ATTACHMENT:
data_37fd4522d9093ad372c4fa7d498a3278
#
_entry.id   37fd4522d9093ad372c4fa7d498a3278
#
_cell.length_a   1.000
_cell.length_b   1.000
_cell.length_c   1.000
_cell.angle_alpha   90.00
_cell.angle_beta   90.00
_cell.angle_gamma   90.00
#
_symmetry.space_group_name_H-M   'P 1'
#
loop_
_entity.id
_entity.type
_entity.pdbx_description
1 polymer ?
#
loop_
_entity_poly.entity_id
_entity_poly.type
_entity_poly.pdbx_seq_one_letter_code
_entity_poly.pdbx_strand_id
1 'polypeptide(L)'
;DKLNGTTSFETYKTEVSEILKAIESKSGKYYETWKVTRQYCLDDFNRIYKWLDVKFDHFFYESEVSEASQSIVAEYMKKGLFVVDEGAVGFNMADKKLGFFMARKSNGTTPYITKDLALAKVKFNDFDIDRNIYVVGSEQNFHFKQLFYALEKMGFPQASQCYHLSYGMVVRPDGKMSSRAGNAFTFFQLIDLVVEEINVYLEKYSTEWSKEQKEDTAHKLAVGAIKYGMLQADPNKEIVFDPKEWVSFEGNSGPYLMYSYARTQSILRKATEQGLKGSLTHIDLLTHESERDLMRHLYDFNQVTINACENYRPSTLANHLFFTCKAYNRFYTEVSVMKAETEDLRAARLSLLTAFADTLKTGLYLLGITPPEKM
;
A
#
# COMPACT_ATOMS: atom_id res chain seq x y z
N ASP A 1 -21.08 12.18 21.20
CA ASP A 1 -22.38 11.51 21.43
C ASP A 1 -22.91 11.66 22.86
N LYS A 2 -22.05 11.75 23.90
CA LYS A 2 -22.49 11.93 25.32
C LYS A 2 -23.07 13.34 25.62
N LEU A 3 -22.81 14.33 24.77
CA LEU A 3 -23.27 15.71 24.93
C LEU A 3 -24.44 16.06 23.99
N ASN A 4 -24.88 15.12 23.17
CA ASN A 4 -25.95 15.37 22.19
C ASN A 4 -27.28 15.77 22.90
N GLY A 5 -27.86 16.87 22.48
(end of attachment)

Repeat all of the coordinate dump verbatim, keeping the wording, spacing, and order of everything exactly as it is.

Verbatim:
data_37fd4522d9093ad372c4fa7d498a3278
#
_entry.id   37fd4522d9093ad372c4fa7d498a3278
#
_cell.length_a   1.000
_cell.length_b   1.000
_cell.length_c   1.000
_cell.angle_alpha   90.00
_cell.angle_beta   90.00
_cell.angle_gamma   90.00
#
_symmetry.space_group_name_H-M   'P 1'
#
loop_
_entity.id
_entity.type
_entity.pdbx_description
1 polymer ?
#
loop_
_entity_poly.entity_id
_entity_poly.type
_entity_poly.pdbx_seq_one_letter_code
_entity_poly.pdbx_strand_id
1 'polypeptide(L)'
;DKLNGTTSFETYKTEVSEILKAIESKSGKYYETWKVTRQYCLDDFNRIYKWLDVKFDHFFYESEVSEASQSIVAEYMKKGLFVVDEGAVGFNMADKKLGFFMARKSNGTTPYITKDLALAKVKFNDFDIDRNIYVVGSEQNFHFKQLFYALEKMGFPQASQCYHLSYGMVVRPDGKMSSRAGNAFTFFQLIDLVVEEINVYLEKYSTEWSKEQKEDTAHKLAVGAIKYGMLQADPNKEIVFDPKEWVSFEGNSGPYLMYSYARTQSILRKATEQGLKGSLTHIDLLTHESERDLMRHLYDFNQVTINACENYRPSTLANHLFFTCKAYNRFYTEVSVMKAETEDLRAARLSLLTAFADTLKTGLYLLGITPPEKM
;
A
#
# COMPACT_ATOMS: atom_id res chain seq x y z
N ASP A 1 -21.08 12.18 21.20
CA ASP A 1 -22.38 11.51 21.43
C ASP A 1 -22.91 11.66 22.86
N LYS A 2 -22.05 11.75 23.90
CA LYS A 2 -22.49 11.93 25.32
C LYS A 2 -23.07 13.34 25.62
N LEU A 3 -22.81 14.33 24.77
CA LEU A 3 -23.27 15.71 24.93
C LEU A 3 -24.44 16.06 23.99
N ASN A 4 -24.88 15.12 23.17
CA ASN A 4 -25.95 15.37 22.19
C ASN A 4 -27.28 15.77 22.90
N GLY A 5 -27.86 16.87 22.48